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Why carriers chose Moto G "Global" version?


Userlevel 2
The Moto G comes in 2 GSM flavours, the "US" version and the "Global". The "US" variety supports the band 4 "AWS" data frequencies used by T-mobile and others, while the "Global" doesn't (but adds band 1 (2100Mhz) that is used internationally. When I saw that the major Canadian carriers were selling the "Global" variant, I assume it supported some GSM band used by Telus/Bell that the "US" didn't. But as far as I can tell, the Telus/Bell/Rogers use band 2 (1900) and band 5 (850) for their 3G networks, and the band 1/band 8 support of the "Global" variant isn't needed? Am I missing anything with frequency usages? Suspicious me is thinking that they might have chosen the "Global" in part to prevent the phones from walking over to the smaller AWS carriers (Wind, Mobilicity) etc? "Global" owners have better roaming options in Europe and elsewhere, but worse choices here and the US.

3 replies

Userlevel 7
Competitively it would make sense. Also keep in mind the Moto G was a Koodo exclusive for a short time.
Userlevel 2
Chad Burr wrote:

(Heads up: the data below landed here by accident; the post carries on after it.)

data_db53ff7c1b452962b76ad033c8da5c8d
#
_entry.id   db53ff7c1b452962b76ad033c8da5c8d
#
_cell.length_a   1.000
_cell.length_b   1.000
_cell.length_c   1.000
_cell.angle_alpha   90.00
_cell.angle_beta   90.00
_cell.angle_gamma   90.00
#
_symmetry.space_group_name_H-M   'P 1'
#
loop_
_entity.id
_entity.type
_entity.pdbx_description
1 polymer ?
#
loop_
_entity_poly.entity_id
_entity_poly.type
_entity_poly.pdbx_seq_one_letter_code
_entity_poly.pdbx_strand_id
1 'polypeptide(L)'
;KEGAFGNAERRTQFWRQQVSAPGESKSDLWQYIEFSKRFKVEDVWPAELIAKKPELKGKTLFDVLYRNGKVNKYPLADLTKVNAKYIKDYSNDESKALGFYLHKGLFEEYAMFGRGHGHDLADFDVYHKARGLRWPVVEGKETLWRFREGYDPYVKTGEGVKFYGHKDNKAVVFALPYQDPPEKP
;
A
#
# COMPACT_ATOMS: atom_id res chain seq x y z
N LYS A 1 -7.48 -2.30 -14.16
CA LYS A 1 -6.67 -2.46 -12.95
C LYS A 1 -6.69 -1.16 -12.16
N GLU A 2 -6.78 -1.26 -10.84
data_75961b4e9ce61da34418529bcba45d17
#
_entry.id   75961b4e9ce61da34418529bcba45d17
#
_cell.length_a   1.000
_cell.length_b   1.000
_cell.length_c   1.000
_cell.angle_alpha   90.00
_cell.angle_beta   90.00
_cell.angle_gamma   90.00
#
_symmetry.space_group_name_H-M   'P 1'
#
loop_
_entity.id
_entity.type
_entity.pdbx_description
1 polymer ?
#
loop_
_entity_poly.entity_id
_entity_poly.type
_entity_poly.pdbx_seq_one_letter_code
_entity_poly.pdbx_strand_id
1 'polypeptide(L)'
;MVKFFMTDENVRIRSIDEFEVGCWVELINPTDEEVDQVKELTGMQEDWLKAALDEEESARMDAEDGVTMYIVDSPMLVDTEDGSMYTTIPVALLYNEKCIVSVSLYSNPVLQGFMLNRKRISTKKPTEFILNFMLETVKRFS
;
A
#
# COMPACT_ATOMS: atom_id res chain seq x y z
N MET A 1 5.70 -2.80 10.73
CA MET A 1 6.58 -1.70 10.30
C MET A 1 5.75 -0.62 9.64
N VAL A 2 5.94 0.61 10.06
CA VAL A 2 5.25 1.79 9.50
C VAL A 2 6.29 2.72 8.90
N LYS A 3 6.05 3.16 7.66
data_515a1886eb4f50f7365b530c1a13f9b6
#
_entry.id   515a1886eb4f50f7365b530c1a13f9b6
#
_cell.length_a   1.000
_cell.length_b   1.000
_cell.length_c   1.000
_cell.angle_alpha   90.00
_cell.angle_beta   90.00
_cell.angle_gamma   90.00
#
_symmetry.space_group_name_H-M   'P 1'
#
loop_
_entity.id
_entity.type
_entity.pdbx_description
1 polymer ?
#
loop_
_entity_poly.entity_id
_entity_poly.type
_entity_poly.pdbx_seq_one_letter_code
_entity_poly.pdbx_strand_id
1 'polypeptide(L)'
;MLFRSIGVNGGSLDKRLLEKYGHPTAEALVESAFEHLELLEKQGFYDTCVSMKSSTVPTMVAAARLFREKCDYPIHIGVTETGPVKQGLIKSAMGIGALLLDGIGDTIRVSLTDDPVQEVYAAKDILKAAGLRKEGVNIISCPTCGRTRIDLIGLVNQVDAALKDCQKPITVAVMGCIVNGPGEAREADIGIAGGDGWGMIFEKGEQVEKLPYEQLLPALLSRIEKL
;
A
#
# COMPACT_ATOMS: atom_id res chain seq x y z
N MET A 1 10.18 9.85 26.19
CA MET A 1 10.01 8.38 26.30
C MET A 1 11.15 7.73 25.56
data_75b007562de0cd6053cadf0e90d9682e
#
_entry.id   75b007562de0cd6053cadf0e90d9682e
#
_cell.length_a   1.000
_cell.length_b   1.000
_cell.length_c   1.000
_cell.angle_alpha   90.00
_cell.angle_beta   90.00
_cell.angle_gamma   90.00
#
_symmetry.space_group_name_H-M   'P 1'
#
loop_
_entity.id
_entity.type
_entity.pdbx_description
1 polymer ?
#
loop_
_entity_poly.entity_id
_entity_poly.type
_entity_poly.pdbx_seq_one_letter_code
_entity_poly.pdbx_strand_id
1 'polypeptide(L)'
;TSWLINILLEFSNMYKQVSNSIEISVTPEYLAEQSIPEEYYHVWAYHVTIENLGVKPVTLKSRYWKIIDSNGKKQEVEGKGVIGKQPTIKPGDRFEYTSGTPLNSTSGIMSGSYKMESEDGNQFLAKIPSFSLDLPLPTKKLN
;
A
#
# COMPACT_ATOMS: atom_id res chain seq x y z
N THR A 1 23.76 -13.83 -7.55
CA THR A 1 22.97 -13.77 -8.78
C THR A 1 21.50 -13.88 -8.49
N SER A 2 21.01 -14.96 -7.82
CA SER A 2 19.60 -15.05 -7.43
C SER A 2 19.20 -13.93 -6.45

Competitively it would make sense. Also keep in mind the Moto G was a Koodo exclusive for a short...

The exclusivity wouldn't affect which variant they carried. "Competitively" = "Suspicious me" … 🙂 It actually works out for me since I'll be travelling to the UK before the US. I'm curious as to whether the new LTE version of the Moto G will be able to combine all the necessary bands in one phone.
Userlevel 5
I would assume the reason is two fold and you listed both of them. 1. Better roaming coverage/options 2. To keep people from buying phones to use with the competitors. Nothing wrong with either reason being the decision. Also as far as the exclusivity it was a Telus/Koodo exclusivity and for obvious reasons they'd get the same model, and I assume option 1 was more important to Telus.

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